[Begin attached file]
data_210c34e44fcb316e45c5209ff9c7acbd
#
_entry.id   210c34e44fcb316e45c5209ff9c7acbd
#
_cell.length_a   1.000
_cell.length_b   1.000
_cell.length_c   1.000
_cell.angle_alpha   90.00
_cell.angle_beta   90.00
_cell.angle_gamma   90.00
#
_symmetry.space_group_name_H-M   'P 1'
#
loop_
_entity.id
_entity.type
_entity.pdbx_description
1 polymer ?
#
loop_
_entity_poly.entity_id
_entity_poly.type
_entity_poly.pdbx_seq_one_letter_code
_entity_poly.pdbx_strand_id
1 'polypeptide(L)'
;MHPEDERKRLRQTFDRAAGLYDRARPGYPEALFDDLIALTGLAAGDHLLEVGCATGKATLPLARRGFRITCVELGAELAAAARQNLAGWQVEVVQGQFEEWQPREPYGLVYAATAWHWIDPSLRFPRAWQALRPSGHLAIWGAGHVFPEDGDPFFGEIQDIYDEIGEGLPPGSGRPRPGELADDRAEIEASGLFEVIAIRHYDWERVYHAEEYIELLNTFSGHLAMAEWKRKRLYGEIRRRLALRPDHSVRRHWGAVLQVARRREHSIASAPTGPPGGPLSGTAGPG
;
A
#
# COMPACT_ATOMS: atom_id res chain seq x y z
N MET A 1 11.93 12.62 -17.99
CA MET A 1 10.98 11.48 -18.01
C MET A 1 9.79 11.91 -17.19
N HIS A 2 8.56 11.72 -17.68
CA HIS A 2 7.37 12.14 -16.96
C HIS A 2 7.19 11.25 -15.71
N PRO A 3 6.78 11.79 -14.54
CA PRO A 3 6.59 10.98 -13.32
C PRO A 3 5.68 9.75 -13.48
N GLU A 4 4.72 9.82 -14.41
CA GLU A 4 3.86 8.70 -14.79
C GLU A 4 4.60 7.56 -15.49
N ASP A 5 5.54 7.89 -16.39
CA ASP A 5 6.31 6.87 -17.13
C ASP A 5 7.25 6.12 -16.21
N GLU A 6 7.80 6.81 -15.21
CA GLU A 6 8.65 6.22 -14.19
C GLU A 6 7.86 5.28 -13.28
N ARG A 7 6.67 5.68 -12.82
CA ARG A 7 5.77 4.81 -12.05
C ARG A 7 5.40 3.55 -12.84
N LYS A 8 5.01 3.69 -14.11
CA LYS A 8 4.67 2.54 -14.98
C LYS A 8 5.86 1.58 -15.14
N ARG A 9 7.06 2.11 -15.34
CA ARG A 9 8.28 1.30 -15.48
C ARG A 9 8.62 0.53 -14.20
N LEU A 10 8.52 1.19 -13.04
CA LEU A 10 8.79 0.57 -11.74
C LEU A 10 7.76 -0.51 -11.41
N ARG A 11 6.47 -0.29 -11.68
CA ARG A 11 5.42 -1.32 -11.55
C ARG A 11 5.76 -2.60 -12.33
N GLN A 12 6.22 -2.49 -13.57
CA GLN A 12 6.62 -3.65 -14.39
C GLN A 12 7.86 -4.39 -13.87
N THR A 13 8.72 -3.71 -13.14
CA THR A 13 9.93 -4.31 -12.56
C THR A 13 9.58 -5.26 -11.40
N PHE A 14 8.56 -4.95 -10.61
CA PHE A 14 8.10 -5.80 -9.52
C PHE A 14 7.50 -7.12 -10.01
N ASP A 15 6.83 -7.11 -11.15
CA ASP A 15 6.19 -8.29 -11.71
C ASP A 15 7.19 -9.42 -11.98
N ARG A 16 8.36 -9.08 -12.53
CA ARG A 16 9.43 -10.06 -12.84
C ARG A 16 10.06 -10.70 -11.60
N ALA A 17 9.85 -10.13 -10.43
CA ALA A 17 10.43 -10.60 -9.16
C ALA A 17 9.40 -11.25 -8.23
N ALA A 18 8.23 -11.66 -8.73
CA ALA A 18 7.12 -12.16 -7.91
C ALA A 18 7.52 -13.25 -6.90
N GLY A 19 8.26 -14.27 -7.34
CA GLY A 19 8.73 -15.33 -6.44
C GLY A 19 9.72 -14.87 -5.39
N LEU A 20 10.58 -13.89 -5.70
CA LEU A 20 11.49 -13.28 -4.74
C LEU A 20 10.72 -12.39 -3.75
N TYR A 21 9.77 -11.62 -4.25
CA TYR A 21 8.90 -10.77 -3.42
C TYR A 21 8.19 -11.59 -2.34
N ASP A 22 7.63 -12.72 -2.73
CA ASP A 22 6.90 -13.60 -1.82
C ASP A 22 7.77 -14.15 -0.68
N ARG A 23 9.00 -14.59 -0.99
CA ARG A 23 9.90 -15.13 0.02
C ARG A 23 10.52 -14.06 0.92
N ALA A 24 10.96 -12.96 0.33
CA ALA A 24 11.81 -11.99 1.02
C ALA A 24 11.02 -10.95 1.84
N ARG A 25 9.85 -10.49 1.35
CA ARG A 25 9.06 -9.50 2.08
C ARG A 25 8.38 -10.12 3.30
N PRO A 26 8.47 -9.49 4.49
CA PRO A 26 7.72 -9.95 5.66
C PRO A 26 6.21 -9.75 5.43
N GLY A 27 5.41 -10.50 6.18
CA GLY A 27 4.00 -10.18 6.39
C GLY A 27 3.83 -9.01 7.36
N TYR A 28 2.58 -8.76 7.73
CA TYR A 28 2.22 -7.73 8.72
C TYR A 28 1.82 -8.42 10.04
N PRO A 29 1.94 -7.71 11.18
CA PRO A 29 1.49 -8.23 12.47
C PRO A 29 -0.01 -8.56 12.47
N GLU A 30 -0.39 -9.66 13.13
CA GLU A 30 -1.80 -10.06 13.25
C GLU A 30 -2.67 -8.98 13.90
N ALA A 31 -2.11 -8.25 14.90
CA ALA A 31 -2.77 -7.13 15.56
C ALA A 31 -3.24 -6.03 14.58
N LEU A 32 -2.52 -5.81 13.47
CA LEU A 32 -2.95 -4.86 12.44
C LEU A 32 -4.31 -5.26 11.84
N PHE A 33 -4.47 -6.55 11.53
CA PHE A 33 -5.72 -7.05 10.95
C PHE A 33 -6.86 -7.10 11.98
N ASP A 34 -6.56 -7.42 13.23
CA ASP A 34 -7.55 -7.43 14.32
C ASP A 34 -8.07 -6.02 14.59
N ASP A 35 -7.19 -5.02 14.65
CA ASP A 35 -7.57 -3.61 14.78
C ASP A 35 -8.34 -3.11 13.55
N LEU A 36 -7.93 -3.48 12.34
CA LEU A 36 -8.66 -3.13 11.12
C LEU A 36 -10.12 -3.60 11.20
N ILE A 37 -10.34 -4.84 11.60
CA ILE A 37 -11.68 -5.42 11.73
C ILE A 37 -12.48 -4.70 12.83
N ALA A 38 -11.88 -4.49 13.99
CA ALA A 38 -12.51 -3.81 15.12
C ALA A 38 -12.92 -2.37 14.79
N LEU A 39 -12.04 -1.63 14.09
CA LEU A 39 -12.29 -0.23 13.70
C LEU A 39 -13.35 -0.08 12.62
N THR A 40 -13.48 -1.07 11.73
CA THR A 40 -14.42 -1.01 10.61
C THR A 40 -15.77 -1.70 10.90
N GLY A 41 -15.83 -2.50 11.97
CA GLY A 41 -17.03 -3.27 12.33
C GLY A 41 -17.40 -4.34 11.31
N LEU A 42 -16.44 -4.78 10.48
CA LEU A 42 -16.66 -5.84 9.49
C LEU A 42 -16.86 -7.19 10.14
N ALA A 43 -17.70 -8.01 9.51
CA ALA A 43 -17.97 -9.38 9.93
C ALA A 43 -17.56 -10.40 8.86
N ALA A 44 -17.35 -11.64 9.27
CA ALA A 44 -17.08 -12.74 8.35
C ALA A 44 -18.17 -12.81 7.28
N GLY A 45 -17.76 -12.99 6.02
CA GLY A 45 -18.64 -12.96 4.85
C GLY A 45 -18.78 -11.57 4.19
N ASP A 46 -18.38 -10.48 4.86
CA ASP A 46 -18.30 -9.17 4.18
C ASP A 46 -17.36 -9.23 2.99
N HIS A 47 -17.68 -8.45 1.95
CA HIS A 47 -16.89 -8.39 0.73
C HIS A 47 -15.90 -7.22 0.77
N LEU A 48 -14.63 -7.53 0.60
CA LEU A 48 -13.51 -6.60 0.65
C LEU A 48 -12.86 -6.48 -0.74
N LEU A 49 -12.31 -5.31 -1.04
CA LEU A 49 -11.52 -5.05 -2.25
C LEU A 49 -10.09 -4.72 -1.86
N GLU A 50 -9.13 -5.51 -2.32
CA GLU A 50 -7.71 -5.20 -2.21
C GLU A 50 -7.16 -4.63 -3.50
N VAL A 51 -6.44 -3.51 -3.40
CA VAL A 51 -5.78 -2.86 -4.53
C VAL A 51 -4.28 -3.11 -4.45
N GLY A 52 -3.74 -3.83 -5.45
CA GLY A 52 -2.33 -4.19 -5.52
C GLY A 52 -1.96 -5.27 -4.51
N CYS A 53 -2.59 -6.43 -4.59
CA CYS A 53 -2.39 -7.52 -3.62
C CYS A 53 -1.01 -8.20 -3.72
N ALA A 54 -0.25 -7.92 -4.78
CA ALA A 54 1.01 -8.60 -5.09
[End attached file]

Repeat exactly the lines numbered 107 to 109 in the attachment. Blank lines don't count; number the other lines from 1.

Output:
CA PRO A 26 7.72 -9.95 5.66
C PRO A 26 6.21 -9.75 5.43
N GLY A 27 5.41 -10.50 6.18